Destination view

Arthurs Pass National Park

Arthur’s Pass National park straddles the Southern Alps and because of this, offers a landscape of contrast. The Western regions of the park benefit from the high rainfall that drops from the prevailing winds as it ascends the main divide, creating lush rainforests. The east is much drier and dominated by beech forest.  Between the two lies the mountainous areas of the Southern Alps with home to kea and snow tussock.

As well as the natural wonders of the park there is a long history of human presence, beginning with early Maori who used the passes to travel between the east and west coasts to trade pounamu. In 1864 Arthur Dobson surveyed the area with a view to creating a reliable route and despite his advice that it was 'almost impossible' a large number of men carved a rudimentary road through the Southern Alps - completing it in 1866. The recent Otira Viaduct was a major engineering achievement and greatly minimises the hazards of travelling this way. The West Coast goldfields were the driver for the creation of the road and also led to Arthur’s Pass village being developed.

The village still exists and provides amenities including a store, cafes, restaurants and the Department of Conservation visitor centre.  There are a number of ways to explore the National Park, including hiking, caving and bird-watching. Visit the DOC visitor centre, to be advised on the most suitable walks for your ability and the weather conditions.  Alternatively, if you are staying at Grasmere Lodge or Wilderness Lodge Arthur’s Pass you are right on the park’s doorstep.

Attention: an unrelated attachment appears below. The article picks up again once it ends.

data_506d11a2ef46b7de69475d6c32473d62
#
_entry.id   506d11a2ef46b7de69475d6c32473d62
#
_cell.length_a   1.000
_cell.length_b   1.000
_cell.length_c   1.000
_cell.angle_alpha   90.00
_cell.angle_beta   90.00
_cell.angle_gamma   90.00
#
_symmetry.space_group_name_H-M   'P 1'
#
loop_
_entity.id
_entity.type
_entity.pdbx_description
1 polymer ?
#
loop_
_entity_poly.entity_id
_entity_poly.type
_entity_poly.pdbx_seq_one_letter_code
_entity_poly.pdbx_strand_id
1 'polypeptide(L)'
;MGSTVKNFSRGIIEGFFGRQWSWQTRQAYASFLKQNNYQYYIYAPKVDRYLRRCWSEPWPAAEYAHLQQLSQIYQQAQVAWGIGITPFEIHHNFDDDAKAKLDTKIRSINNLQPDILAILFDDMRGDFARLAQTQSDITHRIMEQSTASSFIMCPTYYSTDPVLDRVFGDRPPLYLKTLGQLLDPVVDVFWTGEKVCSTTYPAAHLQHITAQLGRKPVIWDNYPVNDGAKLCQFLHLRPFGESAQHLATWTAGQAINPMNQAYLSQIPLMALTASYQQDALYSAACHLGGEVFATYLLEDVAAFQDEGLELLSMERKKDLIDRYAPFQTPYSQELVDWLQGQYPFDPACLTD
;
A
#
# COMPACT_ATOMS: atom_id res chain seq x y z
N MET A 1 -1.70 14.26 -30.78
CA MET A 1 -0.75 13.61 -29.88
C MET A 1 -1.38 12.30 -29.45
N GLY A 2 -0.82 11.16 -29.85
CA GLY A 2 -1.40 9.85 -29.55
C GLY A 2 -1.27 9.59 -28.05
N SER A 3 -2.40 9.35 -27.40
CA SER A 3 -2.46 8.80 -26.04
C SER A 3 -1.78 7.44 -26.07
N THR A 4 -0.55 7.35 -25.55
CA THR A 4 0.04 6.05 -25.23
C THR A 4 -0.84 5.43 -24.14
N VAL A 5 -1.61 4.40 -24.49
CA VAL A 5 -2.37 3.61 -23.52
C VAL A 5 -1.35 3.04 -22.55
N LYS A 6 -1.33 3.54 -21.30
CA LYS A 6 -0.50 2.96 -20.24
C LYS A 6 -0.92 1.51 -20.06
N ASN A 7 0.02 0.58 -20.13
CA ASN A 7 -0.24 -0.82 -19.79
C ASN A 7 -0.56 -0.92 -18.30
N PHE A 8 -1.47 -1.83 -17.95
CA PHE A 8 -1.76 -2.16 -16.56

From Christchurch or Greymouth catch the TranzAlpine scenic train for stunning Arthur’s Pass vistas.

Walking tracks in Arthurs Pass National Park

Walking tracks in Arthurs Pass National Park

Within the Arthur's Pass there are many short walks to suit all ages and abilities. Located in the Arthur's Pass Village is a Department of Conservation information centre where you can get updates on track conditions and track suitability as well as learning about the natural history of the area and its people.

Listed below are a selection of short walks.

1. Millennium Walk - Time: 10 minutes return
2. Devils Punchbowl Waterfall Walk - Time: One hour return
3. Arthur's Pass Walking Track - Time: One hour 20 minutes (one way)
4. Dobson Nature Walk - Time: 30 minutes return
5. Old Coach Road Walk - Time: 30 minutes return
6. Cockayne Nature Walk - Time: 30 minutes return